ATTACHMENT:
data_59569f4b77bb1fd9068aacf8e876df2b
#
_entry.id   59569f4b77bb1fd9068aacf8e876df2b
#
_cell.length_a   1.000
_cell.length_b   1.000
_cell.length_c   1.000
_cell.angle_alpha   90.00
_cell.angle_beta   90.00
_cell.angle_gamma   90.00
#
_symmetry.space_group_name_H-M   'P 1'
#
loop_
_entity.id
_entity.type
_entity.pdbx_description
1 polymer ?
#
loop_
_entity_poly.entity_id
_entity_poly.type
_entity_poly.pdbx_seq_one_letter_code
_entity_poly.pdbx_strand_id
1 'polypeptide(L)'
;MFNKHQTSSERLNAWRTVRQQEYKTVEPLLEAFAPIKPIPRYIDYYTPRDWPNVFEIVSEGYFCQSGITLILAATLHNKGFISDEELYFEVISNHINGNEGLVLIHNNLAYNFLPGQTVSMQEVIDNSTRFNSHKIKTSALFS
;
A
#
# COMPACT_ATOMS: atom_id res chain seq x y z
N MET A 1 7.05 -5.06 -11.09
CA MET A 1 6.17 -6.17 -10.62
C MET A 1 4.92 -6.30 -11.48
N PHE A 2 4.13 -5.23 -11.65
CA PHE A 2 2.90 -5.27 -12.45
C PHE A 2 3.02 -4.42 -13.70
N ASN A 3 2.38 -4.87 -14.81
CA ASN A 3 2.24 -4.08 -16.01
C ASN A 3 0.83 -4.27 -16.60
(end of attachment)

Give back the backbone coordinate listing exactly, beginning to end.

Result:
data_59569f4b77bb1fd9068aacf8e876df2b
#
_entry.id   59569f4b77bb1fd9068aacf8e876df2b
#
_cell.length_a   1.000
_cell.length_b   1.000
_cell.length_c   1.000
_cell.angle_alpha   90.00
_cell.angle_beta   90.00
_cell.angle_gamma   90.00
#
_symmetry.space_group_name_H-M   'P 1'
#
loop_
_entity.id
_entity.type
_entity.pdbx_description
1 polymer ?
#
loop_
_entity_poly.entity_id
_entity_poly.type
_entity_poly.pdbx_seq_one_letter_code
_entity_poly.pdbx_strand_id
1 'polypeptide(L)'
;MFNKHQTSSERLNAWRTVRQQEYKTVEPLLEAFAPIKPIPRYIDYYTPRDWPNVFEIVSEGYFCQSGITLILAATLHNKGFISDEELYFEVISNHINGNEGLVLIHNNLAYNFLPGQTVSMQEVIDNSTRFNSHKIKTSALFS
;
A
#
# COMPACT_ATOMS: atom_id res chain seq x y z
N MET A 1 7.05 -5.06 -11.09
CA MET A 1 6.17 -6.17 -10.62
C MET A 1 4.92 -6.30 -11.48
N PHE A 2 4.13 -5.23 -11.65
CA PHE A 2 2.90 -5.27 -12.45
C PHE A 2 3.02 -4.42 -13.70
N ASN A 3 2.38 -4.87 -14.81
CA ASN A 3 2.24 -4.08 -16.01
C ASN A 3 0.83 -4.27 -16.60